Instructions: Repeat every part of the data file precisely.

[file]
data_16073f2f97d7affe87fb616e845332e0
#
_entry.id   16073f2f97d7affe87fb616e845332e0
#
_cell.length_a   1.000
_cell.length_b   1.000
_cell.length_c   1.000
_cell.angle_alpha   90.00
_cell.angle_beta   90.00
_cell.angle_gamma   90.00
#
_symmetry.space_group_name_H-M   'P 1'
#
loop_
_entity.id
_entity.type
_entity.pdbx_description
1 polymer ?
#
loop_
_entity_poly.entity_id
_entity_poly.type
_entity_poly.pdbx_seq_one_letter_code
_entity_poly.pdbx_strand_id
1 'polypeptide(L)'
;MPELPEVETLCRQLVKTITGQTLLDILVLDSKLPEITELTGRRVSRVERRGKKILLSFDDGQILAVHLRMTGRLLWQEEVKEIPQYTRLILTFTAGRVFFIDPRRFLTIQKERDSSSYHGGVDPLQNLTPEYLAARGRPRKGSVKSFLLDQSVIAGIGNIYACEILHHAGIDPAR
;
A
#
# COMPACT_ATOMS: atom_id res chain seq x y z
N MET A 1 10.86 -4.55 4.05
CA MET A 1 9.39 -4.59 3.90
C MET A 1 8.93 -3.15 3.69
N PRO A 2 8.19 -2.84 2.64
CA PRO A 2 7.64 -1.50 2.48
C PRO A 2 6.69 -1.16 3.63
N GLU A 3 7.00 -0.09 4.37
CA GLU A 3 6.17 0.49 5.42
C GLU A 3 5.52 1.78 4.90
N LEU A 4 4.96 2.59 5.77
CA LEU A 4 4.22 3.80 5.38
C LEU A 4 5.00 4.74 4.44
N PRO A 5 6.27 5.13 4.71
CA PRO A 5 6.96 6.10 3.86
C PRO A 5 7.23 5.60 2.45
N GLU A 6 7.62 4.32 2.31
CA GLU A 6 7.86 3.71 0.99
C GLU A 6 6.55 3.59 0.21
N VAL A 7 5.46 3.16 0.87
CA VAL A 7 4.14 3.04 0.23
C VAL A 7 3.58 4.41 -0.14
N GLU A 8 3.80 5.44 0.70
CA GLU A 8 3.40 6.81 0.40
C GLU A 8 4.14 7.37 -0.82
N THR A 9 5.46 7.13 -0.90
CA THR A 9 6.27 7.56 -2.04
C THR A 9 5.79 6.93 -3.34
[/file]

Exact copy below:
data_16073f2f97d7affe87fb616e845332e0
#
_entry.id   16073f2f97d7affe87fb616e845332e0
#
_cell.length_a   1.000
_cell.length_b   1.000
_cell.length_c   1.000
_cell.angle_alpha   90.00
_cell.angle_beta   90.00
_cell.angle_gamma   90.00
#
_symmetry.space_group_name_H-M   'P 1'
#
loop_
_entity.id
_entity.type
_entity.pdbx_description
1 polymer ?
#
loop_
_entity_poly.entity_id
_entity_poly.type
_entity_poly.pdbx_seq_one_letter_code
_entity_poly.pdbx_strand_id
1 'polypeptide(L)'
;MPELPEVETLCRQLVKTITGQTLLDILVLDSKLPEITELTGRRVSRVERRGKKILLSFDDGQILAVHLRMTGRLLWQEEVKEIPQYTRLILTFTAGRVFFIDPRRFLTIQKERDSSSYHGGVDPLQNLTPEYLAARGRPRKGSVKSFLLDQSVIAGIGNIYACEILHHAGIDPAR
;
A
#
# COMPACT_ATOMS: atom_id res chain seq x y z
N MET A 1 10.86 -4.55 4.05
CA MET A 1 9.39 -4.59 3.90
C MET A 1 8.93 -3.15 3.69
N PRO A 2 8.19 -2.84 2.64
CA PRO A 2 7.64 -1.50 2.48
C PRO A 2 6.69 -1.16 3.63
N GLU A 3 7.00 -0.09 4.37
CA GLU A 3 6.17 0.49 5.42
C GLU A 3 5.52 1.78 4.90
N LEU A 4 4.96 2.59 5.77
CA LEU A 4 4.22 3.80 5.38
C LEU A 4 5.00 4.74 4.44
N PRO A 5 6.27 5.13 4.71
CA PRO A 5 6.96 6.10 3.86
C PRO A 5 7.23 5.60 2.45
N GLU A 6 7.62 4.32 2.31
CA GLU A 6 7.86 3.71 0.99
C GLU A 6 6.55 3.59 0.21
N VAL A 7 5.46 3.16 0.87
CA VAL A 7 4.14 3.04 0.23
C VAL A 7 3.58 4.41 -0.14
N GLU A 8 3.80 5.44 0.70
CA GLU A 8 3.40 6.81 0.40
C GLU A 8 4.14 7.37 -0.82
N THR A 9 5.46 7.13 -0.90
CA THR A 9 6.27 7.56 -2.04
C THR A 9 5.79 6.93 -3.34